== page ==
Sima

The new event year kicked off with a day event, Pen and Sword, held by my own shire, Dun in Mara. This was fairly small and fairly casual, but everyone did well and we managed to fit in archery, heavy fighting, fencing, A&S and even a small feast. Attendees seemed to have fun and the newbies brought along to the event enjoyed themselves. I was in charge of the A&S end of things. Stefano, visiting from Eplaheimr, taught tablet weaving in the morning and in the afternoon. I gave a class on the bardic arts in the morning, and we gave small performances at the feast. There was a display of people’s projects, varying from a luxurious reproduction of a Renaissance fan to a wonderful little wooden carving of a horse.

For the day, I donated blue cheese biscuits and non-alcoholic drinks. The site was dry, so I figured that we could use something beyond water and fruit juices – although nobody, in the end, seemed to have brought juices. The biscuits were done using a modern recipe (Nigella Lawson’s, if you must know, from the Domestic Goddess), once I had established that blue cheese was indeed Period. Apparently Charlemagne was quite a fan. Otherwise the biscuits only required butter, egg yolks and flour.

My mother had visited me from Finland during the holidays, and I’d got her to bring some kits for kotikalja, known elsewhere as svagdricka, or kvas, or smallbeer. It makes a malt drink, only slightly fermented, good enough to give to children. I made six litres of this. It was, however, superseded in popularity by a traditional Finnish drink, sima. It’s often translated into English as ‘mead’, although the most common recipe doesn’t use honey and it’s not alcoholic. I found at least one recipe that did use honey, so I will experiment with that at some point. I can’t say anything else about the periodness or otherwise of this drink, except that all the ingredients are period and I can’t imagine that the preparation method would have changed a lot either. This is how you make it.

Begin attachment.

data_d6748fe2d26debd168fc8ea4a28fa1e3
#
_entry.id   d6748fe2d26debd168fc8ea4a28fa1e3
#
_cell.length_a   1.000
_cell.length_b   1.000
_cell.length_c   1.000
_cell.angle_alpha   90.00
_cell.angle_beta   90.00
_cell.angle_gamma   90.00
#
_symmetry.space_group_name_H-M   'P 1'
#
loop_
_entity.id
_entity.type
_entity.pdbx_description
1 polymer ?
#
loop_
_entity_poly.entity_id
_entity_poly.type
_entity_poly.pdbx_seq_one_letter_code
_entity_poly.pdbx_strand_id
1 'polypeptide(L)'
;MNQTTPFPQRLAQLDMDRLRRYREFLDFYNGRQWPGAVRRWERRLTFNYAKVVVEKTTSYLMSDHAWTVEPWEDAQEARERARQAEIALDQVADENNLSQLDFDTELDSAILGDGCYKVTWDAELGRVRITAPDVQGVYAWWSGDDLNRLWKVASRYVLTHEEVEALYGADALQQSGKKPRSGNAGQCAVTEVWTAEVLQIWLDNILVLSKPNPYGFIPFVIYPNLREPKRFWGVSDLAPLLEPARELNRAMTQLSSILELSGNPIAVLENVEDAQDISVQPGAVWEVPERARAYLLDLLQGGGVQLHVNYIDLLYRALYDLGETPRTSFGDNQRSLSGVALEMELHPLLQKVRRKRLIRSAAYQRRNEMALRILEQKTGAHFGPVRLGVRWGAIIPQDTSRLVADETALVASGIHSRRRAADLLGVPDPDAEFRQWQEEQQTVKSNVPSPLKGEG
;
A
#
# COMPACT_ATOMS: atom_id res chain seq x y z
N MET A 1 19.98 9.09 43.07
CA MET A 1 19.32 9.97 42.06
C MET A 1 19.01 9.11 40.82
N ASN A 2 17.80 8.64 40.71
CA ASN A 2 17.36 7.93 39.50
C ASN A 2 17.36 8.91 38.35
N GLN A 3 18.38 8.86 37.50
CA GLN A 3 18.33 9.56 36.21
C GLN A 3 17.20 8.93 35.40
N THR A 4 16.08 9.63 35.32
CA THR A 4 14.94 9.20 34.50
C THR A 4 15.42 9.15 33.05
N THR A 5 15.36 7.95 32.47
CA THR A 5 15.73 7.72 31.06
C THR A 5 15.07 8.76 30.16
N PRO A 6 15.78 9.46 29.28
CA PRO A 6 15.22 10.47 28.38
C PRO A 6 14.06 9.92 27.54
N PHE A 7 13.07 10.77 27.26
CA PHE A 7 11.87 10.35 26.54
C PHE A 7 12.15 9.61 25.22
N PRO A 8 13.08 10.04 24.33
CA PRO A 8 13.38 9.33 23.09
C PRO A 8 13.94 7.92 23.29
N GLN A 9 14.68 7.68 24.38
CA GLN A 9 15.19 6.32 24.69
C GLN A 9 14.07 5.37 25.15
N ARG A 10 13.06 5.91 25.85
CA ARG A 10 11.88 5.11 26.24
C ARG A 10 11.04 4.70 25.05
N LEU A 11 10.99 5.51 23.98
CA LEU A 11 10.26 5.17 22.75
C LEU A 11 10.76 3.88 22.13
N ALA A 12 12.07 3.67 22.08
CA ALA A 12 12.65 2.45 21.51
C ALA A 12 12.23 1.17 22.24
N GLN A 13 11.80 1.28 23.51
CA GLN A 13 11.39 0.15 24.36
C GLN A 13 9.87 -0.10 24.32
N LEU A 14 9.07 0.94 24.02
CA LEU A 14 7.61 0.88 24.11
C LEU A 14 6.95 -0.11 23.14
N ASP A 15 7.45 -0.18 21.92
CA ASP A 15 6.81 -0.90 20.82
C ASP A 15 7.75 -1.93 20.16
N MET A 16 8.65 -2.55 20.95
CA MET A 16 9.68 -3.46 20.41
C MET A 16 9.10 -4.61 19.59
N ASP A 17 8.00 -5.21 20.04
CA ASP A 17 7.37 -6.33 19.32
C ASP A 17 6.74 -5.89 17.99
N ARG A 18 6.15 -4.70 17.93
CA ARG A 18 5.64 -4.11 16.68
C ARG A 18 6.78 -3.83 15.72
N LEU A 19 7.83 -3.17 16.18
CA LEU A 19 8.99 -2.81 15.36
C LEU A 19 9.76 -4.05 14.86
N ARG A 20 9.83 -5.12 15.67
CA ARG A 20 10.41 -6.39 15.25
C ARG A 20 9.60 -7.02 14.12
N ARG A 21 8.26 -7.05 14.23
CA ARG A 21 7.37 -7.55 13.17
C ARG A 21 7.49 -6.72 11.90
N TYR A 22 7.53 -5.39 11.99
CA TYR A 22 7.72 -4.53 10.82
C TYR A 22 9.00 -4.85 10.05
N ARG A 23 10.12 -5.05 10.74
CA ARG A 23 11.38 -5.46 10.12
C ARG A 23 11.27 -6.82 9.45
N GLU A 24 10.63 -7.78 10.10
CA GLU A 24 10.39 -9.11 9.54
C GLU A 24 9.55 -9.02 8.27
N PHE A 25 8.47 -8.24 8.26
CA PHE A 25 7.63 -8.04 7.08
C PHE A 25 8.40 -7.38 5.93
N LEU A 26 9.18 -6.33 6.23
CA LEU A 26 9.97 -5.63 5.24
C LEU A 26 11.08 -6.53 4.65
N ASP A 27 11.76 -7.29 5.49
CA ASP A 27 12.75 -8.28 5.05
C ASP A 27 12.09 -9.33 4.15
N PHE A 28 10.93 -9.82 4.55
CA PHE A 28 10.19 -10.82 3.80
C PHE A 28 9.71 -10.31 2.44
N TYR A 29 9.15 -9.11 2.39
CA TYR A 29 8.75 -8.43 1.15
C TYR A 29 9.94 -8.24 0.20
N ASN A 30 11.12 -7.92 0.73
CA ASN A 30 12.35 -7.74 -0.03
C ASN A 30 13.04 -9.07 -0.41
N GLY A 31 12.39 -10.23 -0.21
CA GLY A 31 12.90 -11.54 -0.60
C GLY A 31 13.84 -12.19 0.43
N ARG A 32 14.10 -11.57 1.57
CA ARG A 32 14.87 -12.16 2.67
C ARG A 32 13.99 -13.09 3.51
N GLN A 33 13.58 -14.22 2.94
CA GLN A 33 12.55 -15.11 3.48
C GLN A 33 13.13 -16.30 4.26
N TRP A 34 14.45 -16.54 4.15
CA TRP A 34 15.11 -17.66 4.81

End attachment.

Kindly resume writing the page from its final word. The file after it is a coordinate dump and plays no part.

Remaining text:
For four litres of sima, bring two litres of water to boil and pour it over 250g of white and 250g of dark muscovado sugar. Mix in the juice squeezed from two lemons and another two litres of cold or cool water. Mix in about half of a 7g bag of dried yeast. (I experimentally used fast action since I couldn’t find anything else, it worked fine). The water must be warm for the yeast to awaken, but not too hot so it doesn’t die – about 40-42 degrees is the ideal. I also washed and sliced the squeezed lemons and added them to the mix. Stir and let it rest in room temperature for 24-48 hours. I used a very large saucepan for all this.

Sieve and bottle the sima. In each bottle, add a teaspoon of sugar and several raisins. Do not quite fill the bottles and do not close them too tightly, as the pressure within will grow as the fermentation process continues. When all the raisins have risen to the surface, the sima is ready. Serve cool. You can adjust the colour of the sima by adjusting the mix of dark and white sugars, or solely use one or the other. This recipe gives quite an ale-esque taste – do not think that what you get at the end is anything like a lemonade!

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It’s also possible to add to or replace the lemons with other fruit or berries, but I haven’t tried this yet. At some point I will try out raspberry sima. In Finland, the lemon sima is a traditional drink for Vappu, the first of May.


Insulae Draconis Coronet & Yuletide University

Last weekend, the Insulae Draconis Coronet and Yuletide University took place in Glen Rathlin. Aodh has written about it elsewhere in detail. For this blog, its interest mainly lies in the gingerbread subtlety that I presented at the feast. I had carefully written documentation for it in advance, but discovered on the site that no A&S display or competition was being held this time. Not to worry; that is what the blog is for. 

Below is the documentation I would have presented. 

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1. Description